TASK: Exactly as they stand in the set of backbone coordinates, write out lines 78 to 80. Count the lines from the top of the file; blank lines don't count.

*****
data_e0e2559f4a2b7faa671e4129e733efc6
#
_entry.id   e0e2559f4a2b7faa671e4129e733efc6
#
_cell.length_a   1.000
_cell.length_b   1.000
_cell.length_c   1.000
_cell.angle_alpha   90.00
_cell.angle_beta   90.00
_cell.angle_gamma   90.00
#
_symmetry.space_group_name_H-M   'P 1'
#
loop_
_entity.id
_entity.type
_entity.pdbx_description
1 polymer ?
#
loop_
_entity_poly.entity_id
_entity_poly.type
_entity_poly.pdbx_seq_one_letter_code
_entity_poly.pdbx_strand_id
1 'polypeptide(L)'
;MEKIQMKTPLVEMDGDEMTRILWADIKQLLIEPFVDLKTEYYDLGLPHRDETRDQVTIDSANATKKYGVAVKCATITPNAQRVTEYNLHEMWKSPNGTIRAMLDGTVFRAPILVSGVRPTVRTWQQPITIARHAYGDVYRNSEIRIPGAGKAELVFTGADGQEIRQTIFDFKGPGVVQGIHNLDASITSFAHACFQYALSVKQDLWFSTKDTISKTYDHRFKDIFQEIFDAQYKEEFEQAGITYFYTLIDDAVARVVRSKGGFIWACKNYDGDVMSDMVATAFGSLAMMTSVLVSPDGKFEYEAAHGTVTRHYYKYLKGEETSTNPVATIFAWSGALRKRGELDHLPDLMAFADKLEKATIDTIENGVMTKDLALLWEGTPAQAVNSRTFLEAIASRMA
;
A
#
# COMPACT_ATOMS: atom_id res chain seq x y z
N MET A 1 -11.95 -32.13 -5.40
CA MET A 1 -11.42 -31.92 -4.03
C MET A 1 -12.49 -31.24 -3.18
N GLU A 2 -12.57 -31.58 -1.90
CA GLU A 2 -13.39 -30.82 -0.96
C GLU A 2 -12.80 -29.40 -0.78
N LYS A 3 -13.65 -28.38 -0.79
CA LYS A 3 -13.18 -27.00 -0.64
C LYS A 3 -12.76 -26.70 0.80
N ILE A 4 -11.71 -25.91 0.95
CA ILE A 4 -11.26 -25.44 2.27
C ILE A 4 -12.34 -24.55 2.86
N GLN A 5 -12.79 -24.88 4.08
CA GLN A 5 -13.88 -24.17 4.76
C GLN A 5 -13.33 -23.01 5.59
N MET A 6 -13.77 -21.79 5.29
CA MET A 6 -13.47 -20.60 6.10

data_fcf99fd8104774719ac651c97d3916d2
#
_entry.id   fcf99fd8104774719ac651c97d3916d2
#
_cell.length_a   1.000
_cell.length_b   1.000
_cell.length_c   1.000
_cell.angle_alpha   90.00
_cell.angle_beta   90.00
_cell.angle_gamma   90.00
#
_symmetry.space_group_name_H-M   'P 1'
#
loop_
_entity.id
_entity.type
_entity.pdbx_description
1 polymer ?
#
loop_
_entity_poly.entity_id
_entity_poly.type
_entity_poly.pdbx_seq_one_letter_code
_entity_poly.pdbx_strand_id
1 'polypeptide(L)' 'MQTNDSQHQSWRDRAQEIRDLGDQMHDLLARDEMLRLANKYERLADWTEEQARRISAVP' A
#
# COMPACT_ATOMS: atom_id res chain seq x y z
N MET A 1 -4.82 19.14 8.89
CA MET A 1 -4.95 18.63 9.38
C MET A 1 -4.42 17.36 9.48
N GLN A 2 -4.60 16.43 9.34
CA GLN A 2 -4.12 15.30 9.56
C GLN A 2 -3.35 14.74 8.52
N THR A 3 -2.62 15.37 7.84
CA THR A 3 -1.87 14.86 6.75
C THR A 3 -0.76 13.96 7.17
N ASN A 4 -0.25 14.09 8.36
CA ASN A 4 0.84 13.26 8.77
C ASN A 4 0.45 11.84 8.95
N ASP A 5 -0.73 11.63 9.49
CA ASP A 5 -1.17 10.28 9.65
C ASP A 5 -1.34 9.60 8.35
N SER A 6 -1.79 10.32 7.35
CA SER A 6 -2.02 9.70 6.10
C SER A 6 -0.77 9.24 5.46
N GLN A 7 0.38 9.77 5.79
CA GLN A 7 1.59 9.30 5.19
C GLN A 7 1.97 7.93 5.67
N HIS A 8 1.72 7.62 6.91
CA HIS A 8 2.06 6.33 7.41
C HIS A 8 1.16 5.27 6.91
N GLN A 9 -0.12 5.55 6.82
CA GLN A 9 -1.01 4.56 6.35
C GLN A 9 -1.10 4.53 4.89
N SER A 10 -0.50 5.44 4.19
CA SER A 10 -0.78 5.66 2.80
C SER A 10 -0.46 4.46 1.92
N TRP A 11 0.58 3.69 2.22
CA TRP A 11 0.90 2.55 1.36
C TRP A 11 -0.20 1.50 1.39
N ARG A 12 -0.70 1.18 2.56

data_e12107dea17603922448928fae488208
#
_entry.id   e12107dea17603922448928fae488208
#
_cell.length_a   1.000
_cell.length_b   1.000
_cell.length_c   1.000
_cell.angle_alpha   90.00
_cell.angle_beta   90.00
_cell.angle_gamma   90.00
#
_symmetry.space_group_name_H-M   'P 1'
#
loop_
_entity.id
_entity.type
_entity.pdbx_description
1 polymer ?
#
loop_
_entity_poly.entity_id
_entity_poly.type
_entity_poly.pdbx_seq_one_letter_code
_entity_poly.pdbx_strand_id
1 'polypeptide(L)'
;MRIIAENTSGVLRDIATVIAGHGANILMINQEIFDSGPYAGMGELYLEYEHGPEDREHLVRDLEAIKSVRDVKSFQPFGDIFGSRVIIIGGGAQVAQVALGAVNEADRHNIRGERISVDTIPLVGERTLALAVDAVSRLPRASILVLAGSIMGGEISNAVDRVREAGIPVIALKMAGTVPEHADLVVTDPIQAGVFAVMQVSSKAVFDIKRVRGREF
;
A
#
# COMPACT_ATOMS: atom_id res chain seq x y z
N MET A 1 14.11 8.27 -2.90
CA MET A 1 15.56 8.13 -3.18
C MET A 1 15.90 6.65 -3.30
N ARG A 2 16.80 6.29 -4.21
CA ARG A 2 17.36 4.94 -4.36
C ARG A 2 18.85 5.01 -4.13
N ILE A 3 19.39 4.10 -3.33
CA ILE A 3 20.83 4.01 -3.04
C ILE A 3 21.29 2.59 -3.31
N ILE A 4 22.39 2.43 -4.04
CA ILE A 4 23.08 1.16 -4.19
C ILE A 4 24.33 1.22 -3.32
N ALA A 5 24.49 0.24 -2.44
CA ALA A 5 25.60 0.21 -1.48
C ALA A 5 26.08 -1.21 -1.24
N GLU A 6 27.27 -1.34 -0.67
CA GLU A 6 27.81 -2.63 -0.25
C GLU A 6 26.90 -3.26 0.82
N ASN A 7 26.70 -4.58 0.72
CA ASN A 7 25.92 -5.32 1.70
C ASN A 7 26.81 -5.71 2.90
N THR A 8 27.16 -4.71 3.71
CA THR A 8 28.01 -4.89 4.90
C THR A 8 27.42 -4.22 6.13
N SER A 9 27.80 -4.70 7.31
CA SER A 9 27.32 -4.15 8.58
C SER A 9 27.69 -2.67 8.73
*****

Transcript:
N GLN A 2 -4.60 16.43 9.34
CA GLN A 2 -4.12 15.30 9.56
C GLN A 2 -3.35 14.74 8.52